Early in the spring of 1905, my husband and I were sojourning in Elmira, New York. We contracted a deep friendship for a couple by the name of Mr. and Mrs. Doolittle—true saints of God. Mrs. Doolittle had been bedridden for nigh twenty years. Her husband was an incurable cripple who had to propel himself to and from his business in a wheel chair. Despite their afflictions, they lived happy Christian lives, bringing inspiration and comfort to all who knew them. One day while we were visiting with the Doolittles, my husband commented on their bright hopefulness and asked them for the secret of it. Mrs. Doolittle’s reply was simple: “His eye is on the sparrow, and I know He watches me.” The beauty of this simple expression of boundless faith gripped the hearts and fired the imagination of Dr. Martin and me. The hymn “His Eye Is on the Sparrow” was the outcome of that experience.


Interested in taking Lessons in person (locally), or worldwide (via Skype) or booking Steve for a Private Party, House Concert or Office Function?  Just leave a comment and I will contact you by email (your address shows on my admin panel).

Steve started playing guitar in ‘69, and has been performing regularly since ’90. His involvement with recording and sound engineering began in the early ‘70’s.

Steve, and his bands, have always given back to the community, supporting Special Needs Families, Christian Outreach, Food Pantries, Homeless Shelters and Medical Research.

As a songwriter and registered artist with BMI, Steve’s songwriting and gig sets span the Blues, Rock, Folk, Country and Christian genres.

2009 was the start of a busy solo performing schedule as well as sharing his love of music by teaching both Guitar and Live Performance Techniques. Steve teaches his guitar students to play the music THEY want to play, right from the start, without getting bogged down with music theory. With Live Performance Techniques lessons, students learn how to move from the living room to a live stage.


Sunday Nuggets – November 24, 2010

Here are a few things that hit home from Pastor Joel Hunter’s message yesterday at Northland Church

Matthew 7:7

Ask and it will be given to you; seek and you will find; knock and the door will be opened to you.

Philippians 4:6-7

Do not be anxious about anything, but in everything, by prayer and petition, with thanksgiving, present your requests to God. And the peace of God, which transcends all understanding will guard your hearts and your minds in Christ Jesus.

God won’t give us what we pray for if it’s not good for us.

Pray without ceasing. Don’t save up your prayers until you think there is something “important”.

Relationships are based on communication. Talk to God.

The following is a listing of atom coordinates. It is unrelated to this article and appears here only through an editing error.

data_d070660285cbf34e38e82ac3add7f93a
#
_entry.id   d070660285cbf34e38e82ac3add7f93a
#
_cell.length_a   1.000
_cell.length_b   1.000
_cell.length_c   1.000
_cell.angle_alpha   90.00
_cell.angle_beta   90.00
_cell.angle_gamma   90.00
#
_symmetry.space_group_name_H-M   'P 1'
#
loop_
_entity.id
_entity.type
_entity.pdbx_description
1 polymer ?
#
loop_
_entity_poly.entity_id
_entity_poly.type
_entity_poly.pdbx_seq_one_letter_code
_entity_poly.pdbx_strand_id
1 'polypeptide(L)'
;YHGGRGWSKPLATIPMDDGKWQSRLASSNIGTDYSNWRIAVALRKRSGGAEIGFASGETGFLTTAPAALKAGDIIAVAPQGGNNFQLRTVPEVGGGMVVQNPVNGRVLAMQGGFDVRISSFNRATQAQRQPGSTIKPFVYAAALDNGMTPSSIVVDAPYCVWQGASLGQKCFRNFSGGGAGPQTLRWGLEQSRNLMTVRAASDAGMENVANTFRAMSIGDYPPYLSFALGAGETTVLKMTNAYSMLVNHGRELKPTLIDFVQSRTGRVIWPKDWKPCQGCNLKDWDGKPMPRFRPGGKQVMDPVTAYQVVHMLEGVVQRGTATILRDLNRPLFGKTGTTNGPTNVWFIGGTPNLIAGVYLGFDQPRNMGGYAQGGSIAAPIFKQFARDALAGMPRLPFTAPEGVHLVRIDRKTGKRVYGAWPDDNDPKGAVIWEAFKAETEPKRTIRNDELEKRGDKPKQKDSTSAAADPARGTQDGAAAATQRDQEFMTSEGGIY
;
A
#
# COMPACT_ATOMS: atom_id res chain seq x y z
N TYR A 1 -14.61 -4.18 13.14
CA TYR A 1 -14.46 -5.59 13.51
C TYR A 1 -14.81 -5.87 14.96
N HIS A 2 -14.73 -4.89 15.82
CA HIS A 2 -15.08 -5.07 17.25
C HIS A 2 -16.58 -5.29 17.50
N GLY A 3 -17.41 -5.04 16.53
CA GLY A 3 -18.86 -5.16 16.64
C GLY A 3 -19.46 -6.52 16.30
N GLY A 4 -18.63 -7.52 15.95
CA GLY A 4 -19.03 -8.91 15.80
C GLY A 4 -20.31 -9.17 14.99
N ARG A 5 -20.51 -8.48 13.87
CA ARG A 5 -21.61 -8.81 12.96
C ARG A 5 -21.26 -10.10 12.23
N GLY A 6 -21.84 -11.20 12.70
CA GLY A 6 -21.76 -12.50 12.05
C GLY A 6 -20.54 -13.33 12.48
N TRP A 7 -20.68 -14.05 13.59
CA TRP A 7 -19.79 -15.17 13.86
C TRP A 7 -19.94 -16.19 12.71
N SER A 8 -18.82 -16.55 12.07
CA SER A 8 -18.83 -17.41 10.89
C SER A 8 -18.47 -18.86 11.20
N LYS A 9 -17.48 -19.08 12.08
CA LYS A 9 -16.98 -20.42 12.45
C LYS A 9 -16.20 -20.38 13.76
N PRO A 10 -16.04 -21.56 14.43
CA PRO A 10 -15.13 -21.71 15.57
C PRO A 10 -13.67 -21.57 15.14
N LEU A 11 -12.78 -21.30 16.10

The essence of prayer is not bridging the distance between us and God, it’s grasping the nearness. He is always with us.

Prayer is not about changing God’s mind. It’s about changing us.

 

So….. whatcha thinking?

What I learned on July 4th, 2010

Here is what I took away from Pastor Joel Hunter’s message at Northland Church.

This weekend’s message

Happy Together…. Growing together as we grow in Christ

Refining relationships with your spouse or friends

Scripture Focus

Galatians 5:13-14 (New International Version)

13You, my brothers, were called to be free. But do not use your freedom to indulge the sinful nature; rather, serve one another in love. 14The entire law is summed up in a single command: “Love your neighbor as yourself.

What I learned

The danger of freedom is that we squander it

You can’t love someone unless you love who they are today

God’s grace came free to us, but not to Him

Love is not doing what will hurt the one who loves you

Everybody needs you to find something good in what they are doing

Online Resources

Daily Devotional – Our Daily Bread

Bible Passages (all translations) – Bible Gateway

Pastor Joel Hunter’s messages – Northland Church

With humility and thanks,

Steve

A Father’s Day question.

What is something positive that you learned from your dad?

Mine taught me many things, but here are a few that have always stuck in my mind, even though he’s been gone for over 33 years now.

My dad was a prize-fighter before he married my mom. He never taught me how to fight.

My dad taught me about the importance of family and being a responsible person. He had a reputation as a tough guy who was hard to get along with yet, when his mother-in-law couldn’t take of herself he was the ONLY one who stepped up. He moved her to a nursing home near us and visited her EVERY DAY until she passed away a few years later.

My dad absolutely worshipped the ground my mother walked on. He taught me, by example, how a man should love, respect and treat the woman he loves.

There’s my short list.

What are some of yours?

Happy Father’s Day, Dad. I love you!

Steve

My dad in his Prize Fighting days